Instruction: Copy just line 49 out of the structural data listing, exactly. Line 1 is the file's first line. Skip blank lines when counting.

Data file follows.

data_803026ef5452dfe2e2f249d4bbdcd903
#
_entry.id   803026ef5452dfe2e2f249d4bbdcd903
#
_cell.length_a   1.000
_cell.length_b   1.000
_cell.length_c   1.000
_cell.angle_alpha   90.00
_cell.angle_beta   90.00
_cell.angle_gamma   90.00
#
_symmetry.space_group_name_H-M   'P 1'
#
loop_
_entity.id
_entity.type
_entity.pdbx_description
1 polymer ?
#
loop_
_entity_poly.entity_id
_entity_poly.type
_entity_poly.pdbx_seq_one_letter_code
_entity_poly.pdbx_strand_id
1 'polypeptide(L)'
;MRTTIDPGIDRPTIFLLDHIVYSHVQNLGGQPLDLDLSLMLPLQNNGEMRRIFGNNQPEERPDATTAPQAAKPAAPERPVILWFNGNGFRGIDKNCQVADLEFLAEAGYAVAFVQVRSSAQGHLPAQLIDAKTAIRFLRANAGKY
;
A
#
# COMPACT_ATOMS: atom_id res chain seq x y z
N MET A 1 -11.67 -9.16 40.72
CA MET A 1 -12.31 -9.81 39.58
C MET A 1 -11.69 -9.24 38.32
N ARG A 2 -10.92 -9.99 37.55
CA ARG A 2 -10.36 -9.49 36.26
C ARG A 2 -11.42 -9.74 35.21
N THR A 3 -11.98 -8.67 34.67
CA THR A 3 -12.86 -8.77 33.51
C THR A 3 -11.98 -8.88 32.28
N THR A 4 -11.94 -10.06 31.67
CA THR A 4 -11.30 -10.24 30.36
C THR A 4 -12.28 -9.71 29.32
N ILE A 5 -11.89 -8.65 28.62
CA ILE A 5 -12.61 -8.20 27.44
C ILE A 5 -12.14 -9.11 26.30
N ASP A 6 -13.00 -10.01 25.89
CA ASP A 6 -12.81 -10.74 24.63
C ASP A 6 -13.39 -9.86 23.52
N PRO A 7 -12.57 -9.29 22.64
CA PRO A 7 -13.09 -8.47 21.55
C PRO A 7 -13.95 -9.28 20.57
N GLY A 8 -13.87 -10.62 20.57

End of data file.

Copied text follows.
N PRO A 7 -12.57 -9.29 22.64